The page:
usiness team in a meeting looking at a sheet of paper
imagesbavaria/123RF

A combination of government meddling and industry lobbying that prevented regulatory action has cost investors billions of dollars in excess investment fund commissions, a report by Ontario’s auditor general’s office found.

The provincial auditor released the results of its review of the Ontario Securities Commission (OSC) as part of its annual report, finding that the regulator could have acted sooner to address “hidden and unfair” fund fees — trailing commissions and deferred sales charges (DSCs) — that cost investors billions of dollars.

Want more immediate, memorable insights? Listen to this Soundbites episode, featuring Jacob Hegge, investment specialist with J.P. Morgan Asset Management.

“In part because of government intervention and heavy financial industry lobbying, it will have taken more than a decade to ban deferred sales charges and partially ban trailing commissions,” the auditor said, noting that these fee structures have been outlawed in the U.K. and Australia since 2012.

“Investors here could be better protected if the OSC simply followed what has already been done for investors in other countries, by eliminating trailing commissions still paid to full-service dealers,” said Auditor General Bonnie Lysyk in a release.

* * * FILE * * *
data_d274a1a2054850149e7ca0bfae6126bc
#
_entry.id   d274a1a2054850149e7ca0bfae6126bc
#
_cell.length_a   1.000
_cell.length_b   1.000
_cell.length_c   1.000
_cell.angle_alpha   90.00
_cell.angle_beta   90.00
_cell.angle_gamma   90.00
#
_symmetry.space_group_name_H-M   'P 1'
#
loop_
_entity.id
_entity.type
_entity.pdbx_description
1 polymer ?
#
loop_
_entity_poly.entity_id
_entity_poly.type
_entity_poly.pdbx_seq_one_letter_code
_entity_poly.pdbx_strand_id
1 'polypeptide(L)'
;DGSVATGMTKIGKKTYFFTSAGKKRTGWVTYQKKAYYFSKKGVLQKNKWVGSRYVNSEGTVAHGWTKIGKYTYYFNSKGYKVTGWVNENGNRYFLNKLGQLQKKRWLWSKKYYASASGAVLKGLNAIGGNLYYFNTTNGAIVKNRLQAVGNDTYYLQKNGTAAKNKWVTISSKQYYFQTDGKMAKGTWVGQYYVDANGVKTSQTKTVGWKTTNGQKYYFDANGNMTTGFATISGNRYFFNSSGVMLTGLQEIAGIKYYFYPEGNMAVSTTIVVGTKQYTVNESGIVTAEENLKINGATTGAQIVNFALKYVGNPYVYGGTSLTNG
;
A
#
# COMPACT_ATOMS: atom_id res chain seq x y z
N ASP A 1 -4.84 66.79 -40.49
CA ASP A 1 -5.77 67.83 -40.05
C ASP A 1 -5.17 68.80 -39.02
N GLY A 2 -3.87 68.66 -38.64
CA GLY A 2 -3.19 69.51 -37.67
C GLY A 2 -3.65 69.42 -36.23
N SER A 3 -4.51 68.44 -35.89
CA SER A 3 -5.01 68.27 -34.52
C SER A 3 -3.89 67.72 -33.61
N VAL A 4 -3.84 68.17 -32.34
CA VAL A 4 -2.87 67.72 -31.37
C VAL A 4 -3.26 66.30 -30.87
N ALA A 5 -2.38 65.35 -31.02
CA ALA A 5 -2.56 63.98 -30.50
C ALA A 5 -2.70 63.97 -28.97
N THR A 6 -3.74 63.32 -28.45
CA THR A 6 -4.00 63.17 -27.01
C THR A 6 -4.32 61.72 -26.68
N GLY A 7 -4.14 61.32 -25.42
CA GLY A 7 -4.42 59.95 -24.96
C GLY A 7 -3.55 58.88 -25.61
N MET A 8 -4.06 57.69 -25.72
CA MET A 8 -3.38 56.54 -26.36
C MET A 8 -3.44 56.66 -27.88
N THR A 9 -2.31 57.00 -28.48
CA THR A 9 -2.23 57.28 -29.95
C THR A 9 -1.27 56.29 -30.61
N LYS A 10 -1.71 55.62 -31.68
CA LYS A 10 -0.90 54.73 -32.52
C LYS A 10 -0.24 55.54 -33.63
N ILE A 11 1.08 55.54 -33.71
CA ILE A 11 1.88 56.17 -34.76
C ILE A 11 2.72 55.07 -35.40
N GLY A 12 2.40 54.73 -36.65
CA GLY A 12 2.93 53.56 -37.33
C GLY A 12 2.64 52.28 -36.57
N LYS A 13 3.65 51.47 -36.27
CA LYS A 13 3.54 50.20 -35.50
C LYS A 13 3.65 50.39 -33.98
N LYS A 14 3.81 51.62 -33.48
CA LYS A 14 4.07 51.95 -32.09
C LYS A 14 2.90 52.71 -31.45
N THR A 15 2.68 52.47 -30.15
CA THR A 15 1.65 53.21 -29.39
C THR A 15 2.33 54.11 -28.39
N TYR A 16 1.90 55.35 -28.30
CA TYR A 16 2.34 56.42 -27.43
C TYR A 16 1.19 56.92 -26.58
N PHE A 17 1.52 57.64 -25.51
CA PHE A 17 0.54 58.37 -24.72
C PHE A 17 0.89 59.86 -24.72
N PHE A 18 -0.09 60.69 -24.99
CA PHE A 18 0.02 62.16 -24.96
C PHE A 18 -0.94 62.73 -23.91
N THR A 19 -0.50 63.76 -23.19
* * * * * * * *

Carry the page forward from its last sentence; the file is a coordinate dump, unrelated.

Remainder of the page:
The report also noted that the OSC could do more to protect investors with higher conduct standards. The client-focused reforms represent a watered-down compromise with the industry and other provincial regulators that are more complicated than a simple fiduciary duty (or best interest standard), the report said, and allow systemic industry conflicts of interest to remain.

In addition to concerns about investor protection, the report highlighted the OSC’s lack of effective enforcement powers, including collection tools that are available to some other regulators (such as the British Columbia Securities Commission), and a lack of investor restitution activity. It also found shortcomings in its vetting of certain issuers.

Overall, the report makes 26 recommendations for improvement at the commission.

“New OSC reforms fall short when it comes to protecting investors and need to be strengthened,” Lysyk said. “Moreover, the OSC needs stronger authority to penalize violators, enforce securities laws and seize assets to better protect Ontario investors.”

Kristen Rose, public affairs manager at the OSC, said the report’s “thoughtful findings” would enhance the commission’s ability to regulate Ontario’s capital markets.

“These findings align with the OSC’s goal to protect investors while continuing to balance multiple complex mandates and working within the parameters of the unique Canadian capital markets regulatory framework,” she said.